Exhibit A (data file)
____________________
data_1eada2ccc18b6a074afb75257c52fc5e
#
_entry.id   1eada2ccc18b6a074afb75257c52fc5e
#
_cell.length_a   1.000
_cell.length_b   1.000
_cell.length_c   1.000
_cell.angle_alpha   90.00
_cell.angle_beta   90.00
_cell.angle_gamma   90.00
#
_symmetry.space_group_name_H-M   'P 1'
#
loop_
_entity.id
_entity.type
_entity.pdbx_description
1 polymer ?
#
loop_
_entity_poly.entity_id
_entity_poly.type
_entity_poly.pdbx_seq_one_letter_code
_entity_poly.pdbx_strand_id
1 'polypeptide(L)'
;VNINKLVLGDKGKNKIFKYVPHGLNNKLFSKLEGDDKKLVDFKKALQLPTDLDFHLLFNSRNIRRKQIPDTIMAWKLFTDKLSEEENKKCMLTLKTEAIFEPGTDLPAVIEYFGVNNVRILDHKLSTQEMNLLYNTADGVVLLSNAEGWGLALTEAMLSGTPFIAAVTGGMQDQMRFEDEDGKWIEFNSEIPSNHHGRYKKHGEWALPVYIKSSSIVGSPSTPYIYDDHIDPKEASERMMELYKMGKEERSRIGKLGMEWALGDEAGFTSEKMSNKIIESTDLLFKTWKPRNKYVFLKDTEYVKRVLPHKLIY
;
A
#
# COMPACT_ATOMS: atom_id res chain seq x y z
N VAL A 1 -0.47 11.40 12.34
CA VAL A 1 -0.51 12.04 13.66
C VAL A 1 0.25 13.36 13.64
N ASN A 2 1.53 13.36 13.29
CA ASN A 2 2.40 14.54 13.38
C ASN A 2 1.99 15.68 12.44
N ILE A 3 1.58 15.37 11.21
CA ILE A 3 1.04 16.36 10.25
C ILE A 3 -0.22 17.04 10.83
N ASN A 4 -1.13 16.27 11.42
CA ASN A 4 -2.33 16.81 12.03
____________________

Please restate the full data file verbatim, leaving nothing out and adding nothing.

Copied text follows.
data_1eada2ccc18b6a074afb75257c52fc5e
#
_entry.id   1eada2ccc18b6a074afb75257c52fc5e
#
_cell.length_a   1.000
_cell.length_b   1.000
_cell.length_c   1.000
_cell.angle_alpha   90.00
_cell.angle_beta   90.00
_cell.angle_gamma   90.00
#
_symmetry.space_group_name_H-M   'P 1'
#
loop_
_entity.id
_entity.type
_entity.pdbx_description
1 polymer ?
#
loop_
_entity_poly.entity_id
_entity_poly.type
_entity_poly.pdbx_seq_one_letter_code
_entity_poly.pdbx_strand_id
1 'polypeptide(L)'
;VNINKLVLGDKGKNKIFKYVPHGLNNKLFSKLEGDDKKLVDFKKALQLPTDLDFHLLFNSRNIRRKQIPDTIMAWKLFTDKLSEEENKKCMLTLKTEAIFEPGTDLPAVIEYFGVNNVRILDHKLSTQEMNLLYNTADGVVLLSNAEGWGLALTEAMLSGTPFIAAVTGGMQDQMRFEDEDGKWIEFNSEIPSNHHGRYKKHGEWALPVYIKSSSIVGSPSTPYIYDDHIDPKEASERMMELYKMGKEERSRIGKLGMEWALGDEAGFTSEKMSNKIIESTDLLFKTWKPRNKYVFLKDTEYVKRVLPHKLIY
;
A
#
# COMPACT_ATOMS: atom_id res chain seq x y z
N VAL A 1 -0.47 11.40 12.34
CA VAL A 1 -0.51 12.04 13.66
C VAL A 1 0.25 13.36 13.64
N ASN A 2 1.53 13.36 13.29
CA ASN A 2 2.40 14.54 13.38
C ASN A 2 1.99 15.68 12.44
N ILE A 3 1.58 15.37 11.21
CA ILE A 3 1.04 16.36 10.25
C ILE A 3 -0.22 17.04 10.83
N ASN A 4 -1.13 16.27 11.42
CA ASN A 4 -2.33 16.81 12.03